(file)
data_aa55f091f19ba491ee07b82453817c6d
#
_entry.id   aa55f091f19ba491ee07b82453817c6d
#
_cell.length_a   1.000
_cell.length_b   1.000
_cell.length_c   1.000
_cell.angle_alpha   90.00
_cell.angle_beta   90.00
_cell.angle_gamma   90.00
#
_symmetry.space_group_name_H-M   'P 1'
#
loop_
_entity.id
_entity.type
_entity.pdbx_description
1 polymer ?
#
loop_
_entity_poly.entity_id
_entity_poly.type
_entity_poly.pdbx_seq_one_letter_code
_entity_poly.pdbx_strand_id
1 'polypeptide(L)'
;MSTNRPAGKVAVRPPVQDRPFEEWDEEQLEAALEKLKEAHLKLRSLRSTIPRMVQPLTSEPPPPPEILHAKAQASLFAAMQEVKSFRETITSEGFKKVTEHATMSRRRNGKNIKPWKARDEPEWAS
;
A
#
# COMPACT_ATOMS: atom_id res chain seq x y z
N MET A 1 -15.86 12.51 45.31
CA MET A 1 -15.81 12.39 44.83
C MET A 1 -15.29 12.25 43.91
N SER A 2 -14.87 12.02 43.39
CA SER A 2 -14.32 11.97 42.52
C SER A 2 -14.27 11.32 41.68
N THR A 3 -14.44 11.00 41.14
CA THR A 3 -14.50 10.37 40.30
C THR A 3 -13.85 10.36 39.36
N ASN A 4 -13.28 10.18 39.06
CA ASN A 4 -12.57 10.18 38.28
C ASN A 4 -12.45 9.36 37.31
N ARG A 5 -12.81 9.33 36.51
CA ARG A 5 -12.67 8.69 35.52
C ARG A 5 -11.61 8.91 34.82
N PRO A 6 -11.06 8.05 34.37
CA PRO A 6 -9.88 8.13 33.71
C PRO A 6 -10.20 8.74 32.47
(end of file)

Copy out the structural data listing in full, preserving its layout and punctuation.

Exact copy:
data_aa55f091f19ba491ee07b82453817c6d
#
_entry.id   aa55f091f19ba491ee07b82453817c6d
#
_cell.length_a   1.000
_cell.length_b   1.000
_cell.length_c   1.000
_cell.angle_alpha   90.00
_cell.angle_beta   90.00
_cell.angle_gamma   90.00
#
_symmetry.space_group_name_H-M   'P 1'
#
loop_
_entity.id
_entity.type
_entity.pdbx_description
1 polymer ?
#
loop_
_entity_poly.entity_id
_entity_poly.type
_entity_poly.pdbx_seq_one_letter_code
_entity_poly.pdbx_strand_id
1 'polypeptide(L)'
;MSTNRPAGKVAVRPPVQDRPFEEWDEEQLEAALEKLKEAHLKLRSLRSTIPRMVQPLTSEPPPPPEILHAKAQASLFAAMQEVKSFRETITSEGFKKVTEHATMSRRRNGKNIKPWKARDEPEWAS
;
A
#
# COMPACT_ATOMS: atom_id res chain seq x y z
N MET A 1 -15.86 12.51 45.31
CA MET A 1 -15.81 12.39 44.83
C MET A 1 -15.29 12.25 43.91
N SER A 2 -14.87 12.02 43.39
CA SER A 2 -14.32 11.97 42.52
C SER A 2 -14.27 11.32 41.68
N THR A 3 -14.44 11.00 41.14
CA THR A 3 -14.50 10.37 40.30
C THR A 3 -13.85 10.36 39.36
N ASN A 4 -13.28 10.18 39.06
CA ASN A 4 -12.57 10.18 38.28
C ASN A 4 -12.45 9.36 37.31
N ARG A 5 -12.81 9.33 36.51
CA ARG A 5 -12.67 8.69 35.52
C ARG A 5 -11.61 8.91 34.82
N PRO A 6 -11.06 8.05 34.37
CA PRO A 6 -9.88 8.13 33.71
C PRO A 6 -10.20 8.74 32.47